Why mistakes build trust

Andrea Howe
Category : Trusted advisorship November 17, 2009

My mechanic taught me something the other day about being a Trusted Advisor. He screwed up in a big way. And I ended up trusting him more as a result.

An Old Car and an Intimate Relationship with AAA

I love old cars and I drive a 19-year-old Mazda Miata as my primary vehicle to prove it. This necessitates an intimate relationship with AAA, as well as Gray’s Auto in Arlington, VA, where I’ve taken my cars for years with good results. A few weeks ago my car overheated on the way to an appointment. AAA came to the rescue, depositing me at Gray’s where Kevin and crew graciously inserted their unexpected visitor near the top of the list of waiting customers. it took days (and a lot of money) to diagnose and fix the problem. When I arrived at the scheduled time to pick up the car, it wasn’t ready–still being test-driven. It didn’t pass the test. I sat in the grimy waiting room for nearly three hours until it was (ostensibly) ready to go. Then half a mile into my drive home it overheated again–dead as a doornail in the right-hand lane of a busy DC thoroughfare. It was Saturday; growing dark; raining. I wasn’t the happiest of campers.

I called Kevin. He was embarrassed and frustrated, and tried valiantly to find a wrecker (on their dime) to retrieve me faster than AAA could. No luck. “We’ll stay open for you,” he assured me.

Ninety minutes later my haul and I were back at Gray’s, where Kevin and crew waited to take care of me. They handled the situation beautifully. They were responsible and apologetic, not defensive and guilt-ridden. They didn’t explain or justify or blame; they simply said, “We’ll take care of it.” Then Kevin’s boss insisted on driving me home, stopping along the way for take-out (on his dime) so I wouldn’t have to worry about dinner. And in the end, there was no additional charge for the final repair, even though they’d spent considerable money on parts and labor replacing another failed temperature sensor. We joked when I picked up the car the second time about a mutual desire not to see each other again for at least a couple of months.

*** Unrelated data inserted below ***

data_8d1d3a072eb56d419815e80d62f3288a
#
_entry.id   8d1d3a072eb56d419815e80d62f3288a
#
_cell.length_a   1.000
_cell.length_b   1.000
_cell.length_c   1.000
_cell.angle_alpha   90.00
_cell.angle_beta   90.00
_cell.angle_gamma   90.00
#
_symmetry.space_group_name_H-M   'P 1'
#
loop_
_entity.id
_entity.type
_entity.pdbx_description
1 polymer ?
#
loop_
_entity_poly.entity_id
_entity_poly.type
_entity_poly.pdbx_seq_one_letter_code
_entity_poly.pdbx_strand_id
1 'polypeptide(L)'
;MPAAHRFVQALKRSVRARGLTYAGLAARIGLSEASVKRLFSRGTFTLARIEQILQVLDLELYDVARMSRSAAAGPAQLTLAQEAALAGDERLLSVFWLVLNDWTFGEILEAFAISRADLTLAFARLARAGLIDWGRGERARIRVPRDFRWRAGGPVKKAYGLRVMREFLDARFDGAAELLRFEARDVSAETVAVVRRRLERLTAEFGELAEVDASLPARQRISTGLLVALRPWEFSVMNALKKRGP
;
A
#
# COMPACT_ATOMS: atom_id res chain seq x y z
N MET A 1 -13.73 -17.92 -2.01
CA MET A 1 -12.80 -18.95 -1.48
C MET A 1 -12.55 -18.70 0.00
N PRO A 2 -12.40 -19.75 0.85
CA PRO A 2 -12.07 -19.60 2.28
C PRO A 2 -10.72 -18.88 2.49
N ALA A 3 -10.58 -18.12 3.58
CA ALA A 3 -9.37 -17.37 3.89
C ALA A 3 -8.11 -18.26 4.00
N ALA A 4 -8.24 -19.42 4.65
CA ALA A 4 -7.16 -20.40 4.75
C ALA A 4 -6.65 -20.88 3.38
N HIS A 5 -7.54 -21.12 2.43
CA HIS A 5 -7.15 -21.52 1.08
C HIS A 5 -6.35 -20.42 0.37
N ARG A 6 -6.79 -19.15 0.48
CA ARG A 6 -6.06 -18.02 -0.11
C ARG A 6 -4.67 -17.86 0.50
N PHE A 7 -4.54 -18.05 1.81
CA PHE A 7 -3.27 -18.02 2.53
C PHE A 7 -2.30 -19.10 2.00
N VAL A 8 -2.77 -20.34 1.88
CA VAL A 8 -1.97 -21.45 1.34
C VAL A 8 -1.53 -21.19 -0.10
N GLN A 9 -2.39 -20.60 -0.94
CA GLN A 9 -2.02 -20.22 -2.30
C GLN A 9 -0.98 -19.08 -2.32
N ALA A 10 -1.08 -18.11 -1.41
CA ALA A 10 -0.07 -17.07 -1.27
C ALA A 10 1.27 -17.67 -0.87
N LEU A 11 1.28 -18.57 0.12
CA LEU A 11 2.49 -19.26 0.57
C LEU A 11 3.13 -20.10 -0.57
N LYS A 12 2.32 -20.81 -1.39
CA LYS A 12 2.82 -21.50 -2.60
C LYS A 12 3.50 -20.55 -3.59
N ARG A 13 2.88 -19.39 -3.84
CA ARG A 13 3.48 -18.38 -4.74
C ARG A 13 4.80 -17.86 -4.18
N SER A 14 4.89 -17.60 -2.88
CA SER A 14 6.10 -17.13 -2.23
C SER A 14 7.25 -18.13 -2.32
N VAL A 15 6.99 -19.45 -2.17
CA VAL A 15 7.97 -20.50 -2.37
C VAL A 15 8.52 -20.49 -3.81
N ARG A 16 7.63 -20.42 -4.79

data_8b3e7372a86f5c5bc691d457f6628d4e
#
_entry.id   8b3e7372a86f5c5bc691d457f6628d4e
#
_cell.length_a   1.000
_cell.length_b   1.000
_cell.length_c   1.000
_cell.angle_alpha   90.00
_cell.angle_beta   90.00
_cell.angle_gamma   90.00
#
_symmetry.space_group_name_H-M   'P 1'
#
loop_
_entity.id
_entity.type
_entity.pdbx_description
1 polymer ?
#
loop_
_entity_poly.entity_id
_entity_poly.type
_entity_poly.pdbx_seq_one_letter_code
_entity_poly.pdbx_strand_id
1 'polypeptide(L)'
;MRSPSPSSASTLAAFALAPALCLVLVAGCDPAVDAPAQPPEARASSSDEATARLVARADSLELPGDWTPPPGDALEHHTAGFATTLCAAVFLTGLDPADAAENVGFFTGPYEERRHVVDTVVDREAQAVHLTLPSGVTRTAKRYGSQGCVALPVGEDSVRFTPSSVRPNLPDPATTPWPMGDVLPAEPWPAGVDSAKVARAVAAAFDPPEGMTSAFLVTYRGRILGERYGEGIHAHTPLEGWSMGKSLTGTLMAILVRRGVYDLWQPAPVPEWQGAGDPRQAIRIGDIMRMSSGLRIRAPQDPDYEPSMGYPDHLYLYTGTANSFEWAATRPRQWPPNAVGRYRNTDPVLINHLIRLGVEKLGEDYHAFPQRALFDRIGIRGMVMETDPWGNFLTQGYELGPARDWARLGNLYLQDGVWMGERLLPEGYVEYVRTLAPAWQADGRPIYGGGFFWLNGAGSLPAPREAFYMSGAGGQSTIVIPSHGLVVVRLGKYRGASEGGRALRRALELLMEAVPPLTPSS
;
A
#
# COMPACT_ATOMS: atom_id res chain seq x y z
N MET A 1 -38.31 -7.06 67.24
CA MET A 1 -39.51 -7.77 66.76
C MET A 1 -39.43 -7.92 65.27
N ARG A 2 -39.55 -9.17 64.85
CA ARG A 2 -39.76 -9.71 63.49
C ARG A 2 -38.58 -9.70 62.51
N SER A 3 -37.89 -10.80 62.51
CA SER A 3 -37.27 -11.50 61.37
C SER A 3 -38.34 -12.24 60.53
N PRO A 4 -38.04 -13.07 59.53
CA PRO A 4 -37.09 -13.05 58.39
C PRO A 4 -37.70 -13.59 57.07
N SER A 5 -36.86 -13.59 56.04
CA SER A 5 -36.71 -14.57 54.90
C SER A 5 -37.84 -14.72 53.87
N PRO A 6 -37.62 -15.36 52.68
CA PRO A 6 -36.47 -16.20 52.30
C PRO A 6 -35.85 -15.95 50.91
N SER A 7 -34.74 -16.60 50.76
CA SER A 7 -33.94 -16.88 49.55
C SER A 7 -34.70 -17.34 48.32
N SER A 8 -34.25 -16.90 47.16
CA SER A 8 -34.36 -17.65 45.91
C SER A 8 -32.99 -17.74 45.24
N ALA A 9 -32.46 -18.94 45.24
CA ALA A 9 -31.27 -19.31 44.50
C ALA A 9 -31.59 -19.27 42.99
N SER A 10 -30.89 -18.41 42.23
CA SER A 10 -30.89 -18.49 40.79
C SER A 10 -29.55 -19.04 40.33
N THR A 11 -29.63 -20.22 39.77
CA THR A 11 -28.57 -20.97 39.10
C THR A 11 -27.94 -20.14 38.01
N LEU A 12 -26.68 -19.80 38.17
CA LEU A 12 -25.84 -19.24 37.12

Trust Doesn’t Just Trump Screw-ups: Screw-ups Can Create Trust

So why do I trust Kevin–and Gray’s Auto–more as a result of this experience? Because I’ve seen their true colors. I know what they stand for. And I am confident that, given another challenging situation, they will rise to the occasion. Could they have fixed the problem the first time? Maybe; I don’t really know and I don’t actually care. What I’m left with is an experience of being looked after by people who chose to do right by me, which far outweighs the costs (tangible and intangible) of a one-time goof.

Mistakes are an opportunity for us to show the world what we’re made of–to make known how we handle ourselves and who we choose to be in a moment of truth. Don’t be afraid to screw-up. When you do (and you will because we all do), don’t cover it up with excuses or defensiveness or blame or avoidance tactics. Show your clients who you are for them. Do the right thing and they’ll learn they can count on you for far more than parts and labor.

Originally published by Trusted Advisor Associates, LLC. 
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Andrea Howe

Andrea Howe

As the founder of The Get Real Project, I am the steward of our vision and our service offerings, as well as a workshop leader and keynote speaker. Above all else, I am an entrepreneur on a mission: to kick conventional business wisdom to the curb and transform how people work together as a result. I am also the co-author, with Charles H. Green, of The Trusted Advisor Fieldbook (Wiley, 2012).

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(2) comments

Avatar Holly Latty-Mann
2 years ago · Reply

I love this story, Andrea! I lot of huge corporations get primary focus when it comes to trust issues, yet most of us deal with small business owners on at least a weekly basis for something to maintain our basic needs.
I have had some major disappointments with some former (I emphasize former here) physicians in the dental and ophthalmic world because instead of being motivated to solve the problem they had not solved, they became defensive. The good news is that I found others with Kevin’s work ethic and moral compass, and the problems were resolved. I bet Kevin’s business is a thriving one. Thanks again for sharing such a good true story! Holly

    Andrea Howe Andrea Howe
    2 years ago · Reply

    Thanks, Holly, for taking the time to read and reply. I’ve also experienced the defensiveness you mention, which is a shame because with a little self-awareness and self-management, bad circumstances can become good customer experiences.

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